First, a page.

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Cherub, Tron Theatre, Argyle Street
Fitting snugly into an alcove on the corner of one of Glasgow's favourite theatres, Kenny Hunter's bronze Cherub is a beautifully made symbol of innocence and impishness. Cherubs are a very old symbol often seen in allegorical paintings. Sometimes they are quite angelic, but mostly they are a mix of harmless child and devilish imp. This sculpture was installed in 1998. The Tron Theatre was completely refurbished in 1998, and this piece was added during the early stages of the work.
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Tollbooth Steeple
Tollbooth, Glasgow Cross

The Tollbooth was first built in 1627 by John Boyd, then rebuilt by David Hamilton in 1814. It was once part of a much bigger toll building which was demolished in 1921. Seventeen bells are held within the steeple. The steeple was once part of the entrance to Glasgow, when a toll was paid for entry.
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Pavement carvings, Candleriggs
Pavement Carvings, Candleriggs
These unique pavement carvings were introduced as part of the Candleriggs Re -Development. They were made by Francis Pelly and show symbols of the various trades which Glasgow has been famous for. This carving shows a set square, calipers and saw which carpenters might use.

The paving stones also carry poetry - right under your feet you can find verses by the renowned Glasgow poet Edwin Morgan. The verses have an eery, nostalgic quality to them and speak of Glasgow's past and the people who worked hard to make the city what it is.
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Royal Exchange Square
Royal Exchange Square
This is a very old part of Glasgow which was recently refurbished to adapt to modern needs. It was originally designed by Archibald Elliot and David Hamilton around 1839. It is defined by the terraces on the north and south of the square, and is closed at the western end by the old Royal Bank Of Scotland (now Borders Books).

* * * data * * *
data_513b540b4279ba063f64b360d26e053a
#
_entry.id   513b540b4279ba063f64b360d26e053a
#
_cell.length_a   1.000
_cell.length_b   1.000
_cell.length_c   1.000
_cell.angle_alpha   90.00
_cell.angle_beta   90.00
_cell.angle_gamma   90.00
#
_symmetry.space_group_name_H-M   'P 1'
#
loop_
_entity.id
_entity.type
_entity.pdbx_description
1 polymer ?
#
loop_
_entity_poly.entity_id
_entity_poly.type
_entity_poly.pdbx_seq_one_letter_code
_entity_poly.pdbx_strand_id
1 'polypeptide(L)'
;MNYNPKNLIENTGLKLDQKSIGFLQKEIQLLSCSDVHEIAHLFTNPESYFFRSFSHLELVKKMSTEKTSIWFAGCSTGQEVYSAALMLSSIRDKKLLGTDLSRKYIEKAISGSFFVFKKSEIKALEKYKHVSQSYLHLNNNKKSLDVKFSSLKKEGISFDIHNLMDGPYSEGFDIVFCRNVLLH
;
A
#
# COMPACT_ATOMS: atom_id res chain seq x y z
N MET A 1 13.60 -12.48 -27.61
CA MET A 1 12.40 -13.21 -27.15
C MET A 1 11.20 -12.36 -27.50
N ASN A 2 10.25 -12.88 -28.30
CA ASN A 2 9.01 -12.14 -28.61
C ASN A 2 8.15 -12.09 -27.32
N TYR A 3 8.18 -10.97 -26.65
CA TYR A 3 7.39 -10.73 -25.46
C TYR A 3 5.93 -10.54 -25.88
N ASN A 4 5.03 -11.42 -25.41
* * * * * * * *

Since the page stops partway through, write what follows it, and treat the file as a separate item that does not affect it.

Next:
In the centre is the Gallery Of Modern Art (GOMA), which once was a mansion house, a Stock Exchange and a Library. It changed to GOMA in 1996. At the same time, a company called Gillespies were asked to make changes to the square itself to make it safer for pedestrians and more attractive. The square changed from a congested street filled with cars to a calm, sophisticated precinct with shops, pavement cafes and seating. The materials used are hard-wearing and attractive. People on foot no longer have to battle with traffic to get from Queen Street to Buchanan Street. The whole area now has a more European feel. Also, the square is now a favourite place for skateboarders to practice tricks on the smooth stone slabs !
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About This Trail
This trail is only about one mile (roughly 1.5 Km) long, and is an easy level walk, but it takes in a huge range of public art, urban design and historic buildings. It might be a good idea to take binoculars as well as a camera to fully appreciate the intricate sculpture and castings along the route, many of which are above eye level. Don't forget that Glasgow city centre is very busy with traffic so take care when admiring the art works!

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Statue of Lord Wellington
Wellington, Royal Exchange Square.